Coastal dunes in De Panne, Belgium
This conical hill in Salar de Arizaro, Salta, Argentina called Cono de Arita constitutes a landform.
Coastal dunes at the Yyteri Beach in Pori, Finland
Karst towers landforms along Lijiang River, Guilin, China
Cadiz Dunes Wilderness
Sand dunes of the Empty Quarter to the east of Liwa Oasis, United Arab Emirates
Sand hitting sand is more likely to stick; sand hitting a more coherent surface is more likely to bounce (saltation). This exacerbating feedback loop helps sand accumulate into dunes.
Isolated barchan dunes on the surface of Mars. Dominant wind direction would be from left to right.
Schematic of coastal parabolic dunes
Reversing dune showing short minor slipface atop the major stoss (upwind) face
Dune Nine in Sossusvlei, Namibia, is over 300m high.
Coastal dunes covered in grasses around the mouth of the Liver Å river in Denmark
Sand dunes of Hyypänmäki in Hailuoto, Finland
Gypsum dune fields, White Sands National Park, New Mexico, United States
Cross-bedding in lithified aeolian sand dunes preserved as sandstone in Zion National Park, Utah
Sand blowing off a crest in the Kelso Dunes of the Mojave Desert, California, USA
A dune in Sossusvlei, in the greater Namib-Naukluft National Park, Namibia. Note the trees being engulfed for scale.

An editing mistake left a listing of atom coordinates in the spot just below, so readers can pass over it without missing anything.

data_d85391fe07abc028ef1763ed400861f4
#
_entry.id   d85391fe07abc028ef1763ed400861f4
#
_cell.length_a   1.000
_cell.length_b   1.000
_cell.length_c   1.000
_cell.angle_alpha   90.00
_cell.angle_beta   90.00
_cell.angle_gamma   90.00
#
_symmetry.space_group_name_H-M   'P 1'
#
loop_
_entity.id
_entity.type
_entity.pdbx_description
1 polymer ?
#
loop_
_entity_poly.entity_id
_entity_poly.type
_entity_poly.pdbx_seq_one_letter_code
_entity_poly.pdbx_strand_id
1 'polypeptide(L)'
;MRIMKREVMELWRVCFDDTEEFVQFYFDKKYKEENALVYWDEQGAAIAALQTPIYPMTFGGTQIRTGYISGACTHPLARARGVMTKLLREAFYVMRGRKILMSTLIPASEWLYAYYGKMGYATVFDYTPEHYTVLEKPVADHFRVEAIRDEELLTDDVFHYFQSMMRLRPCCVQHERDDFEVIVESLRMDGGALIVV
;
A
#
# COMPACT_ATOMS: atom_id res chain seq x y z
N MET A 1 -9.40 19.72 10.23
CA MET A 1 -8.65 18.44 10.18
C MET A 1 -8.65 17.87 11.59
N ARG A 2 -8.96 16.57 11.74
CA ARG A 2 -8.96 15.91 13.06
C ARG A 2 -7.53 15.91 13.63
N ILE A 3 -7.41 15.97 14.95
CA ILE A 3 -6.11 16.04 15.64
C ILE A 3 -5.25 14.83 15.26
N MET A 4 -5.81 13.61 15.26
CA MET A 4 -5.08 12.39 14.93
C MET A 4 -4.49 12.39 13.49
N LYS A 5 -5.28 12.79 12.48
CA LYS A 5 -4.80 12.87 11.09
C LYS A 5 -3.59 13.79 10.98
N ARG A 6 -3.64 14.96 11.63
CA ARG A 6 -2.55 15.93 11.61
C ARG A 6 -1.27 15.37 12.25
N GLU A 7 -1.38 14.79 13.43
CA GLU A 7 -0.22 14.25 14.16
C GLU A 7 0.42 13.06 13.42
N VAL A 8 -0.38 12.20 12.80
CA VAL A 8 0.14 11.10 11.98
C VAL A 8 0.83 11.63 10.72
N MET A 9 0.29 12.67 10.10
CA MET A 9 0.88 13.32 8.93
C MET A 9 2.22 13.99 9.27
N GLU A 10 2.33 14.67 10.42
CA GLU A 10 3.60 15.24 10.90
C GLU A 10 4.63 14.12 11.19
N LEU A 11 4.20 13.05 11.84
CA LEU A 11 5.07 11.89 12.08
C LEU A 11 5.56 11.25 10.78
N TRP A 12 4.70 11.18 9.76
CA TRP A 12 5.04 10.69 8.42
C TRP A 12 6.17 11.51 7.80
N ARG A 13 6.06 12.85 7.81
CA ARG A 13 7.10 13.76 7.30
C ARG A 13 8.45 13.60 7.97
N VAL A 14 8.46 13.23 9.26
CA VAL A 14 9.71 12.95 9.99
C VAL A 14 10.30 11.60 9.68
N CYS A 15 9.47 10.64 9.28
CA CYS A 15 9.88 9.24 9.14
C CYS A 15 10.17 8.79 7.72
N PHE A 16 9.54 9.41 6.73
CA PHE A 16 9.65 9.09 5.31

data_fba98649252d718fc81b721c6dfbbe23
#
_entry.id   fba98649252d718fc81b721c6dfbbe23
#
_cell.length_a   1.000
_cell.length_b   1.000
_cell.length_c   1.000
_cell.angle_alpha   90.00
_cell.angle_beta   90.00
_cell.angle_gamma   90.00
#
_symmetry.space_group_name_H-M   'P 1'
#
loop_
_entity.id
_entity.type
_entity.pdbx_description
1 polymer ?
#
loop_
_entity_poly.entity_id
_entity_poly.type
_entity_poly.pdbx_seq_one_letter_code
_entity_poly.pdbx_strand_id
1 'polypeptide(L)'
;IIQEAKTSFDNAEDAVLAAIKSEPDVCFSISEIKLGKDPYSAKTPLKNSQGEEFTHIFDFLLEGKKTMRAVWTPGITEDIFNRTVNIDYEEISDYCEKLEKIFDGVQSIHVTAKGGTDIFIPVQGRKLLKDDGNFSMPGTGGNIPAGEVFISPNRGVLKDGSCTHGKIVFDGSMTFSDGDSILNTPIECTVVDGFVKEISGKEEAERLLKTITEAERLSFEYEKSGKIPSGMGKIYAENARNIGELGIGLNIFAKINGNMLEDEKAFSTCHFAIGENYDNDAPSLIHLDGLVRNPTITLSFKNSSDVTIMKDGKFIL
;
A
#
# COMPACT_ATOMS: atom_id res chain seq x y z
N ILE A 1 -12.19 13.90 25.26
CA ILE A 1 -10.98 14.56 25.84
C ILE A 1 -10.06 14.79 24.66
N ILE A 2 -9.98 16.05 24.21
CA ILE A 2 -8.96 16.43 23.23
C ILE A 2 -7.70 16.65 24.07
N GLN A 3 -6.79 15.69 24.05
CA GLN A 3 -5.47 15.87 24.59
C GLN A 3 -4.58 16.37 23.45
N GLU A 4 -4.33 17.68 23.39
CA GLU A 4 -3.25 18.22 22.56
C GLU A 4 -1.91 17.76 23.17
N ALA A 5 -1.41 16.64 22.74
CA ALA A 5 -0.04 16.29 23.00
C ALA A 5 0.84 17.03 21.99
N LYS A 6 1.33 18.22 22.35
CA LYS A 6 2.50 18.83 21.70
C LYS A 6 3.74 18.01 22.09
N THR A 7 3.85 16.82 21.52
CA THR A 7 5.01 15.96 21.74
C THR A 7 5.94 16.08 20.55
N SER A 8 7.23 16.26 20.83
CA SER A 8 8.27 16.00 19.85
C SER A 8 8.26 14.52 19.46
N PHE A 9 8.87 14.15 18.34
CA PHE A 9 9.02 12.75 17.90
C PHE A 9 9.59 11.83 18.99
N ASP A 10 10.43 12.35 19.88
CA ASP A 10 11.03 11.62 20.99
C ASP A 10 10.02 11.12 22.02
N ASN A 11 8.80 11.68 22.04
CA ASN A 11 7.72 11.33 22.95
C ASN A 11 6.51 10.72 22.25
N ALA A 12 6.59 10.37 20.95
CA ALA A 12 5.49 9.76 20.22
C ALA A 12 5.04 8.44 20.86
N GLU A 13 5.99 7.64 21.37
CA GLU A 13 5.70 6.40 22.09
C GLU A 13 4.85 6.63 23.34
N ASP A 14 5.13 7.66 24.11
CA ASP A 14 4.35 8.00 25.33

Camelthorn trees and bushes scattered on dunes in the Kalahari Desert in Namibia (2017)
Sand dune in the Libyan Desert near Dakhla Oasis at sunset.
Wind ripples on crescent-shaped sand dunes (barchans) in southwest Afghanistan (Sistan)
Fronting the Mediterranean Sea in Oliva, Valencian Community, Spain
50 m tall dune in Salir do Porto, Portugal
Sand dunes of Lemnos, Greece
Guadalupe-Nipomo Dunes
Cadiz Dunes Wilderness, California
White sand dunes in the Lençóis Maranhenses National Park, Maranhão, Brazil
Sand dune on Mars
Rub' al Khali (Arabian Empty Quarter) sand dunes imaged by Terra (EOS AM-1). Most of these dunes are seif dunes. Their origin from barchans is suggested by the stubby remnant "hooks" seen on many of the dunes. Wind would be from left to right.
Large linear seif dunes in the Great Sand Sea in southwest Egypt, seen from the International Space Station. The distance between each dune is 1.5–2.5 km.
The average-direction-longitudinal model of seif dune formation
alt=Transverse dune with wind blowing across crest|By contrast, transverse dunes form with the wind blowing perpendicular to the ridges, and have only one slipface, on the lee side. The stoss side is less steep.
alt=Animation of wind pushing transverse dunes along. The sand blows from the stoss side down onto the less side, where it is buried by the next layer. The dune thus moves, and a cross-section through it shown diagonal cross-bedding|Transverse dunes lie perpendicular to the wind, which moves them forwards, producing the cross-bedding shown here.

A dune is a landform composed of wind- or water-driven sand.

- Dune

Biological factors can also influence landforms— for example, note the role of vegetation in the development of dune systems and salt marshes, and the work of corals and algae in the formation of coral reefs.

- Landform
Coastal dunes in De Panne, Belgium

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